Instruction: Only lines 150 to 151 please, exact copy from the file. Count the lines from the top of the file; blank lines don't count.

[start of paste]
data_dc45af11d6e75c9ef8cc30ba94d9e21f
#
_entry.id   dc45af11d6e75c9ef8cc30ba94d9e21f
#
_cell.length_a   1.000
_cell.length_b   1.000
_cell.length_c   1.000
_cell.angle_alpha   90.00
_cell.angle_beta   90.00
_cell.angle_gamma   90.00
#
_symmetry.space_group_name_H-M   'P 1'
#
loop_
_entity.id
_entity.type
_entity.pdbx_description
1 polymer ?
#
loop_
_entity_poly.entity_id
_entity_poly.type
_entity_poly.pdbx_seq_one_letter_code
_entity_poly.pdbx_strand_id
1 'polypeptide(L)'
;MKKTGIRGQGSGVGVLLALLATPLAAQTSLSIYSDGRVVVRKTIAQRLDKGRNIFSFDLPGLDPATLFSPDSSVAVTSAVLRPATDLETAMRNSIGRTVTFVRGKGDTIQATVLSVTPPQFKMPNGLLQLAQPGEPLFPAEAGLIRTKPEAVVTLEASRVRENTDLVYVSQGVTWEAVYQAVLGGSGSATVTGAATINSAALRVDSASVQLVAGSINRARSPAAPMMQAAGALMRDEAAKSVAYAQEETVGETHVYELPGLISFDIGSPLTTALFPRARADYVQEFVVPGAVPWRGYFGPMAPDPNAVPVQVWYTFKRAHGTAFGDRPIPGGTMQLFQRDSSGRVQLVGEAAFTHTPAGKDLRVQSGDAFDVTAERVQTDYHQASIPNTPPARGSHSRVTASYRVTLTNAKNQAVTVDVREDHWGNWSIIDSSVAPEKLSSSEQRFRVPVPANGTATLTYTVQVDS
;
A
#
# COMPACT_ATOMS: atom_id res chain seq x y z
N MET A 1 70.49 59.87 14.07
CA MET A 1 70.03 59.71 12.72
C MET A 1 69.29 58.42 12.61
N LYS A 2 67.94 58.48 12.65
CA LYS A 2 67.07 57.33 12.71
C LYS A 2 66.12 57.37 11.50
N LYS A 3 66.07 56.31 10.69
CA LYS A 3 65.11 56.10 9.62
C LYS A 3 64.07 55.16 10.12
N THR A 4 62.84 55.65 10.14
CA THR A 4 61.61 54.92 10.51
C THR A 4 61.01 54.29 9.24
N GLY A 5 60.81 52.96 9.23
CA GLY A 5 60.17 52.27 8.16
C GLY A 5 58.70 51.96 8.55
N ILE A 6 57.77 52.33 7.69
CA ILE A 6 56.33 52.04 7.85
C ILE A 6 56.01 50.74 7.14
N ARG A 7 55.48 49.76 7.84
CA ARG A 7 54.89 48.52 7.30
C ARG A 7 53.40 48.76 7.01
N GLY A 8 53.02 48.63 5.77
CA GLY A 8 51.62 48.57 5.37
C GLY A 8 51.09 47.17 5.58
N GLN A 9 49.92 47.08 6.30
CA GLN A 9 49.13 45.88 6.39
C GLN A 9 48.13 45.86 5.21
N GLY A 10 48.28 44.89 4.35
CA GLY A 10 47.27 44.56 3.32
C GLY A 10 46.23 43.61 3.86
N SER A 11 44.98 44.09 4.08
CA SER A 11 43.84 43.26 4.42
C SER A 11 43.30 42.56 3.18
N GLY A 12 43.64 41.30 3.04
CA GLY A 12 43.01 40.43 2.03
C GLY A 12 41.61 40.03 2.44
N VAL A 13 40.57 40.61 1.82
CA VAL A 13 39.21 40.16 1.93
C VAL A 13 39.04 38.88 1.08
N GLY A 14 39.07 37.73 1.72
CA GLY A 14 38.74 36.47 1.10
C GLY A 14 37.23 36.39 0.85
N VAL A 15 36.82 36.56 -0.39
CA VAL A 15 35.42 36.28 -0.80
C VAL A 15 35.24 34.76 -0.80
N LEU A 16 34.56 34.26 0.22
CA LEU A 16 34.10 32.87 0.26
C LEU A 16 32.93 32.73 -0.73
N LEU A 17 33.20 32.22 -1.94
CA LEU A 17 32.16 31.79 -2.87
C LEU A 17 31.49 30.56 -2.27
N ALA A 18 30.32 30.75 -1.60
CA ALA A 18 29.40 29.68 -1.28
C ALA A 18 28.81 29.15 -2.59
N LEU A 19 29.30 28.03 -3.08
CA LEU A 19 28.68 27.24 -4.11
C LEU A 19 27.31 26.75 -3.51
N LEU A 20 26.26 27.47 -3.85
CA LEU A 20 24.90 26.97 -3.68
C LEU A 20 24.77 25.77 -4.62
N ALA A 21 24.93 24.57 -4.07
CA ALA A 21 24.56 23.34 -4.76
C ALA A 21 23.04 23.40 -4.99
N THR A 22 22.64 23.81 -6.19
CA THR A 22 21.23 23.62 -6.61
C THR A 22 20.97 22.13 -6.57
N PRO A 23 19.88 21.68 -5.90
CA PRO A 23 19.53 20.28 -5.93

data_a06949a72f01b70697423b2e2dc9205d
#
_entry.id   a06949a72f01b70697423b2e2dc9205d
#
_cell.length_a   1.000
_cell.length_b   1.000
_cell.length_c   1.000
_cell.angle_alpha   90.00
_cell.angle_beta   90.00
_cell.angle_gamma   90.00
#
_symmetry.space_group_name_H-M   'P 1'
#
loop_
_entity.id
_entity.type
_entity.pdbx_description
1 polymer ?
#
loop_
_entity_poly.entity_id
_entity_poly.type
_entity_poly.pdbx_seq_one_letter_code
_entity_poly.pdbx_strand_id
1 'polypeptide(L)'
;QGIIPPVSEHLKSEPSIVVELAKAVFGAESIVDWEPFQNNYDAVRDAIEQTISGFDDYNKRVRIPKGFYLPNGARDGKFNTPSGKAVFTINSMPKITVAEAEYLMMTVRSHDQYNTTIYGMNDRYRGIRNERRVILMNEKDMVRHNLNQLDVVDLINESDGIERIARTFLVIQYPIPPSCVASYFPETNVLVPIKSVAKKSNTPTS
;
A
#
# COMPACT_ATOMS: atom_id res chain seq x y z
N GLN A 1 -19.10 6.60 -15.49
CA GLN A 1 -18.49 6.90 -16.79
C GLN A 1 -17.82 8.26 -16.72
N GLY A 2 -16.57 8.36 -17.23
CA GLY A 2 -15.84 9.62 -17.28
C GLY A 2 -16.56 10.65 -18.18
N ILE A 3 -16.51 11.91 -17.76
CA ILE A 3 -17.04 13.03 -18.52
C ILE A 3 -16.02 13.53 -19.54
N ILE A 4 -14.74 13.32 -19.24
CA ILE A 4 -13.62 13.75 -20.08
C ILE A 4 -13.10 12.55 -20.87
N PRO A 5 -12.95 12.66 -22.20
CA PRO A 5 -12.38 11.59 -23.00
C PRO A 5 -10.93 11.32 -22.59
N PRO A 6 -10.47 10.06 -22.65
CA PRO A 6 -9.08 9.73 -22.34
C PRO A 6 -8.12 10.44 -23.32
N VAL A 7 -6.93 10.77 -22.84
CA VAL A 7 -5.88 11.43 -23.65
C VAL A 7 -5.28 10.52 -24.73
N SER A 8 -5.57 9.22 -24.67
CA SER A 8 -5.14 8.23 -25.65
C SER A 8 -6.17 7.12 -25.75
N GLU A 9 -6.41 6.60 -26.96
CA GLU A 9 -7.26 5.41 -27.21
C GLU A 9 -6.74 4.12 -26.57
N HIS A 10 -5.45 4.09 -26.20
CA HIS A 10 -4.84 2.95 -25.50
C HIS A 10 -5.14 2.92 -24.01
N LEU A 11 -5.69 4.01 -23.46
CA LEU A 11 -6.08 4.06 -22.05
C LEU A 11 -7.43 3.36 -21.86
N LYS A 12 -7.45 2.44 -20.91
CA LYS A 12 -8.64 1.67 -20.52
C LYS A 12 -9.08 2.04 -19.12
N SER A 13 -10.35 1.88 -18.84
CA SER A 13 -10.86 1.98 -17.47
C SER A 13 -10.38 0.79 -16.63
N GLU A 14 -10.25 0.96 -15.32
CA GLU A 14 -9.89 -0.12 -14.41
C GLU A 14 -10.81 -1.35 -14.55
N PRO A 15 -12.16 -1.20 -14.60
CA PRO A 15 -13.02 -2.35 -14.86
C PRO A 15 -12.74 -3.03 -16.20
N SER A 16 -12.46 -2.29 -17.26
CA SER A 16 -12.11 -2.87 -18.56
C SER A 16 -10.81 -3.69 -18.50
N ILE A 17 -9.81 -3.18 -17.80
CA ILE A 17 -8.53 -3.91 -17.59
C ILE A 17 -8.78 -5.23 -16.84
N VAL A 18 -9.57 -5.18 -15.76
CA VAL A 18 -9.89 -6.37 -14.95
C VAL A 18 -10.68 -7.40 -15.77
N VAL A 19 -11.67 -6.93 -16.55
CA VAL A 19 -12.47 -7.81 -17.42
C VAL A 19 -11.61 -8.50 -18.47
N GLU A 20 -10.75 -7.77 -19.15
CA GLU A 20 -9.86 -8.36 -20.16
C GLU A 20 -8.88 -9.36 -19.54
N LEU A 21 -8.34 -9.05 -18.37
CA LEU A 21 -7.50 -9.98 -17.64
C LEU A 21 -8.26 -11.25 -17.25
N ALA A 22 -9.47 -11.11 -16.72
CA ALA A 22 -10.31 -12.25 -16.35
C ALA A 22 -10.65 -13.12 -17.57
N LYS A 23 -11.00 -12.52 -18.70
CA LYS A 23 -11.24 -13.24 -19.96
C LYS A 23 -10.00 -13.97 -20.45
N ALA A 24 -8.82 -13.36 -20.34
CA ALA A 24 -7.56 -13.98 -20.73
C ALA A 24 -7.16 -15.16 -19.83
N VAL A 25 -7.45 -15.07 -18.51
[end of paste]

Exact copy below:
N SER A 8 -5.57 9.22 -24.67
CA SER A 8 -5.14 8.23 -25.65